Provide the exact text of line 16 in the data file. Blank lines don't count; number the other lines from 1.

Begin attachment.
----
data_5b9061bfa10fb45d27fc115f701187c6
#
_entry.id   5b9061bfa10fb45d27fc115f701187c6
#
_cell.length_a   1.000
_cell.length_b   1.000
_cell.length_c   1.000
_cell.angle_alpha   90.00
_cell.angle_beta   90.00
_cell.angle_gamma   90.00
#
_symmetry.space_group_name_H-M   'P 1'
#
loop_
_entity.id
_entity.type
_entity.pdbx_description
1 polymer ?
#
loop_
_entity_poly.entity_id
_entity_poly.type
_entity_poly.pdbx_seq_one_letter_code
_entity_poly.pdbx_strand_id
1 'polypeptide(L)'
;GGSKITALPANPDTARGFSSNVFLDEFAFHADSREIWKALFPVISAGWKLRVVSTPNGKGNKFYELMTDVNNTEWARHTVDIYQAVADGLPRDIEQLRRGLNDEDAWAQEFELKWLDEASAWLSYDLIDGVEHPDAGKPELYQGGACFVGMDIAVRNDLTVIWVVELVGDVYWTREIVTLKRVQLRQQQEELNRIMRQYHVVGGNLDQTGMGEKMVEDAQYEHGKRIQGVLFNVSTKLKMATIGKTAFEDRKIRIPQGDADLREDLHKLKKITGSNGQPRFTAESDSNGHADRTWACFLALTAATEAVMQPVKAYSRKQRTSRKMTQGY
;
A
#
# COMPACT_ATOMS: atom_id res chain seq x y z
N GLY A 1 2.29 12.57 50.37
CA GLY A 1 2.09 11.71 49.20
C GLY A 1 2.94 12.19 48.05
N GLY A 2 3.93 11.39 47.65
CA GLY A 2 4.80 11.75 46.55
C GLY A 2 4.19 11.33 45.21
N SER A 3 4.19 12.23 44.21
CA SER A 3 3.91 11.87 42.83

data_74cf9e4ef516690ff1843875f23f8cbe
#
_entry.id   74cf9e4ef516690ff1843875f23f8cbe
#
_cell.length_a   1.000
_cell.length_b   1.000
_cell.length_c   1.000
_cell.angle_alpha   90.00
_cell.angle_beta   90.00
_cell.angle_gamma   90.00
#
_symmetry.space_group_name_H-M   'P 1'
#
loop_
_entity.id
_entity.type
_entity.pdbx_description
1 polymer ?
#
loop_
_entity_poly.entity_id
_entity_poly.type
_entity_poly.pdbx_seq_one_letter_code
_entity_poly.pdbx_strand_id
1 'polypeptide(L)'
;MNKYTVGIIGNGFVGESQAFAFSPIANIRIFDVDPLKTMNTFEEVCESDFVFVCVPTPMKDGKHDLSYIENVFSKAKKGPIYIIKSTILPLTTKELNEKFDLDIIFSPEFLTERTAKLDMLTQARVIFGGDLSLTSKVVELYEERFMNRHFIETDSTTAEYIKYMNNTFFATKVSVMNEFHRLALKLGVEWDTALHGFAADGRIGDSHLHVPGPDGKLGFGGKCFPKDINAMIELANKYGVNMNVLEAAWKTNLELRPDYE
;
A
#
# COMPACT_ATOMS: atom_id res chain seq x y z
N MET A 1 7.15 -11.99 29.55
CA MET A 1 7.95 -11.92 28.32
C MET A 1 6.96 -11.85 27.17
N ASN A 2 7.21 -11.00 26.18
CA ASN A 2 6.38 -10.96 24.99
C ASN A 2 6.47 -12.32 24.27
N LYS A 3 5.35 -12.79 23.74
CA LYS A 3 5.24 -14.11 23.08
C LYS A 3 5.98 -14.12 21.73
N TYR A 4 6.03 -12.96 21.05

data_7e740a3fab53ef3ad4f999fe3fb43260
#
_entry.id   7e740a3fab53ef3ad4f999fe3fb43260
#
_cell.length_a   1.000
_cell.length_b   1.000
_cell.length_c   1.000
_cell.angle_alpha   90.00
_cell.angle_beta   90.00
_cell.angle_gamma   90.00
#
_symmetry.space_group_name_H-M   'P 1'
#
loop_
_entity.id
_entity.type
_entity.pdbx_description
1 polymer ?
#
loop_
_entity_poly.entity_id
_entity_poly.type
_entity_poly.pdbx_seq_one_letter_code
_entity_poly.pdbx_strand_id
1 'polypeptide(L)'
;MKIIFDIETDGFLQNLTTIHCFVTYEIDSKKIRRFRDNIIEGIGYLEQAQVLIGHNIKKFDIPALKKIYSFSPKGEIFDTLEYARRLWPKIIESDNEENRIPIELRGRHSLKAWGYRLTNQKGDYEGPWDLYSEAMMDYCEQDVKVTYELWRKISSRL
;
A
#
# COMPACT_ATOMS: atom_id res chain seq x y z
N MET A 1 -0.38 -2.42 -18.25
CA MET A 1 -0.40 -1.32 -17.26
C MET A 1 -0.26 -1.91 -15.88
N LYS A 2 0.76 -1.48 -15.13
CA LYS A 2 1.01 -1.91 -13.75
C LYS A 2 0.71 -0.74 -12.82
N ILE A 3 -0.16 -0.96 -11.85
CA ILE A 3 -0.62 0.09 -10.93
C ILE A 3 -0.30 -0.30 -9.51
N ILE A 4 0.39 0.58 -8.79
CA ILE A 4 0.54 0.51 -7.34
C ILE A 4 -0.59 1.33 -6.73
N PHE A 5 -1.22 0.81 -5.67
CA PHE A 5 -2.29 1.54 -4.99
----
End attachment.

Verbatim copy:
_entity.type